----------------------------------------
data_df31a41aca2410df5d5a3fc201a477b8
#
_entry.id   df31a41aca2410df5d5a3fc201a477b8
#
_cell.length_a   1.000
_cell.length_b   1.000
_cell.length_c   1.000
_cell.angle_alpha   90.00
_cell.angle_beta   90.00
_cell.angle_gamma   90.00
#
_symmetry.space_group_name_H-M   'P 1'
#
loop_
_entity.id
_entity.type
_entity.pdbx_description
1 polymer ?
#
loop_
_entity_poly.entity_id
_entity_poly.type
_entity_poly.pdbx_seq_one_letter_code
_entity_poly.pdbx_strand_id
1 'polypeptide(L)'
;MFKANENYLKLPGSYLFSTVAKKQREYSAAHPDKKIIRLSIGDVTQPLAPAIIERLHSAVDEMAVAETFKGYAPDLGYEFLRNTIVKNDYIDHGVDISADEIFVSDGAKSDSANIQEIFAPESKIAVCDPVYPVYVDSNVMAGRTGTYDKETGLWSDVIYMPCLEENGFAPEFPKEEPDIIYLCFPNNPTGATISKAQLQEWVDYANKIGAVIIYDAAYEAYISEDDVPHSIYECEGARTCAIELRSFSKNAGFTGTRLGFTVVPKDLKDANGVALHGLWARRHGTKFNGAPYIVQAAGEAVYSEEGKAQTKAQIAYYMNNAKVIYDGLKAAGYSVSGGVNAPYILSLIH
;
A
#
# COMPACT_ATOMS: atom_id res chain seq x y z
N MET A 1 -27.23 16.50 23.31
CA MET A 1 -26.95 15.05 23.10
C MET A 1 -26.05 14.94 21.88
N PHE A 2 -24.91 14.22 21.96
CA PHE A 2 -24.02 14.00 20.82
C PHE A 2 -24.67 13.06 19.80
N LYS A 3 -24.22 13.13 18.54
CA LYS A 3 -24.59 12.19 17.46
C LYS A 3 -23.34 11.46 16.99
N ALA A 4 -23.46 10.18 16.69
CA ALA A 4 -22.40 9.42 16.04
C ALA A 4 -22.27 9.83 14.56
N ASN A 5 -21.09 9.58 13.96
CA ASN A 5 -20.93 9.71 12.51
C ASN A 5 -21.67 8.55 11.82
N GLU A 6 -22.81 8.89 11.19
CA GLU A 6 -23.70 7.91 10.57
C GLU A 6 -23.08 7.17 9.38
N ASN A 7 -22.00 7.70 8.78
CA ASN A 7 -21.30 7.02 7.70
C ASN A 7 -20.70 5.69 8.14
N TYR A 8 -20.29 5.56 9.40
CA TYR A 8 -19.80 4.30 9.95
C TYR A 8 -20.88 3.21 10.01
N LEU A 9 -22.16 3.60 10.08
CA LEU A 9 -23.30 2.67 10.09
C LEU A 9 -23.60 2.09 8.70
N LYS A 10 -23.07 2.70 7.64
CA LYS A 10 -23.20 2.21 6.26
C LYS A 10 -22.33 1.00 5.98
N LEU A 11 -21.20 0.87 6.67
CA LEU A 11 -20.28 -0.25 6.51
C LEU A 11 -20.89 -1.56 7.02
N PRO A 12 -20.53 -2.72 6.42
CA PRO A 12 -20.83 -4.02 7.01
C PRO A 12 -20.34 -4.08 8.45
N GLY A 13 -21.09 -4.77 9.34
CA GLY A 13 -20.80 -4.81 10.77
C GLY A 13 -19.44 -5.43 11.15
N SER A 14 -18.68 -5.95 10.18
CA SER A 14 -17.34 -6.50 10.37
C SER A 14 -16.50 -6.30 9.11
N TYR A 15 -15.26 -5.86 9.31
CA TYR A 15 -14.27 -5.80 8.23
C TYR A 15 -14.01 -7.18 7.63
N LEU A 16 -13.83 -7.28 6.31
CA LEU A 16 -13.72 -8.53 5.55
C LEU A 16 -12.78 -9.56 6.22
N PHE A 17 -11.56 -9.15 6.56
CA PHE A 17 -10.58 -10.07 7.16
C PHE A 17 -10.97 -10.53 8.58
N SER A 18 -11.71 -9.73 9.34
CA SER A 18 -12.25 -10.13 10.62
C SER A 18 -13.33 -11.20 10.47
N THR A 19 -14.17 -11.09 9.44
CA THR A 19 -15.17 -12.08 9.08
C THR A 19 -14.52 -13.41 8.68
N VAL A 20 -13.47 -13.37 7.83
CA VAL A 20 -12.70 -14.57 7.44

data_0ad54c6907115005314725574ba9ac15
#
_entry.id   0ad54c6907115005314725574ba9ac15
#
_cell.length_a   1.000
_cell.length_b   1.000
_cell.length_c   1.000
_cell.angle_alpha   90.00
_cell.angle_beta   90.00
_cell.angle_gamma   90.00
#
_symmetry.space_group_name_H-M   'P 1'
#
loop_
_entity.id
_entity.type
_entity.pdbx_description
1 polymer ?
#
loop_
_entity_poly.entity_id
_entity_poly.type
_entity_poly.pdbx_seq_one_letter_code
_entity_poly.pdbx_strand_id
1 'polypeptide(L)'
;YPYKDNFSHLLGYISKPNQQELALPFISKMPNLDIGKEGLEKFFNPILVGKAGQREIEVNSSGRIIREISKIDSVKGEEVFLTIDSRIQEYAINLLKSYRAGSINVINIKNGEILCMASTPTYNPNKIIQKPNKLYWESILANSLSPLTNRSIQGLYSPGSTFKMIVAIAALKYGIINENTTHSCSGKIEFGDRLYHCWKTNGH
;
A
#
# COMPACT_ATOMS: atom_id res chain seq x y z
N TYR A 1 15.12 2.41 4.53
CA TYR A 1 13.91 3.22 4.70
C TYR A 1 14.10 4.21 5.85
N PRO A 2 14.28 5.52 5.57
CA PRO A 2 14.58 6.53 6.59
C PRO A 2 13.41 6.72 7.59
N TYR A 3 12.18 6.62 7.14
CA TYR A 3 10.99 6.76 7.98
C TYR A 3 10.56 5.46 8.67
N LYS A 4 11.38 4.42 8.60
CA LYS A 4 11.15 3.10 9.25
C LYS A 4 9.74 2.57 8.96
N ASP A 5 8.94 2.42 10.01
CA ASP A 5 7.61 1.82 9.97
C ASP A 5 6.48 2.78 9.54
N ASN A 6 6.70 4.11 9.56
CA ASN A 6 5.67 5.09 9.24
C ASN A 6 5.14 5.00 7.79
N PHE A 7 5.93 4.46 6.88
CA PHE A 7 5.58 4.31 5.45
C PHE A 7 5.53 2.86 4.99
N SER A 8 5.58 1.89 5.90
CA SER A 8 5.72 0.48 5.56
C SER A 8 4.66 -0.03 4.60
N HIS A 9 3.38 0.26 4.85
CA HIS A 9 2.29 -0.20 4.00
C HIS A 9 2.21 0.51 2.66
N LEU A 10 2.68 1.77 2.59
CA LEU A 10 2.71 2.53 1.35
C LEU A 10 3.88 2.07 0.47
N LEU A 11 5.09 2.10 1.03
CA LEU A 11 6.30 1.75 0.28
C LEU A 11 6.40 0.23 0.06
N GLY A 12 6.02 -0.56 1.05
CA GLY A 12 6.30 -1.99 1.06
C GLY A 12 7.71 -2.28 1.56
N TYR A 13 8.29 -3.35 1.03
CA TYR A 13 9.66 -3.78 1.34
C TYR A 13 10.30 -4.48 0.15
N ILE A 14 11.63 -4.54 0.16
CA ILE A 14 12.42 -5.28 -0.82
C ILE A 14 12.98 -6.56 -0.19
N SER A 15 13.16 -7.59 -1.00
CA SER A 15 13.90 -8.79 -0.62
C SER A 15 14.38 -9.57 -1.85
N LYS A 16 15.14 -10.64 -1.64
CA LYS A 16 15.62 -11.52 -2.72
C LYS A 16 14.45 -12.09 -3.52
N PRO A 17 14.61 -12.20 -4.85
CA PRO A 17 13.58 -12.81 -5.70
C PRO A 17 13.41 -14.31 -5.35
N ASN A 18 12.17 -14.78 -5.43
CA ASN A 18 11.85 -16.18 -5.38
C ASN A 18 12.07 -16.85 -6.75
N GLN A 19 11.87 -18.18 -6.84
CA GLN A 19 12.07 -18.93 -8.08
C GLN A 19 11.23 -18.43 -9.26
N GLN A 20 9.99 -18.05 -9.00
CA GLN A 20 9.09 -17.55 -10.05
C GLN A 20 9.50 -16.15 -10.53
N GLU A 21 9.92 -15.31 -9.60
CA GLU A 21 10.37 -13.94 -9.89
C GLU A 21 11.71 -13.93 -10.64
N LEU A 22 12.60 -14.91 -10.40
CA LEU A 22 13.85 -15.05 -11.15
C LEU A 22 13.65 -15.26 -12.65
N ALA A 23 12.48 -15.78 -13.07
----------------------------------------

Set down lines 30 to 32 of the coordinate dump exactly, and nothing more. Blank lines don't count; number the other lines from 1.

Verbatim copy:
# COMPACT_ATOMS: atom_id res chain seq x y z
N MET A 1 -27.23 16.50 23.31
CA MET A 1 -26.95 15.05 23.10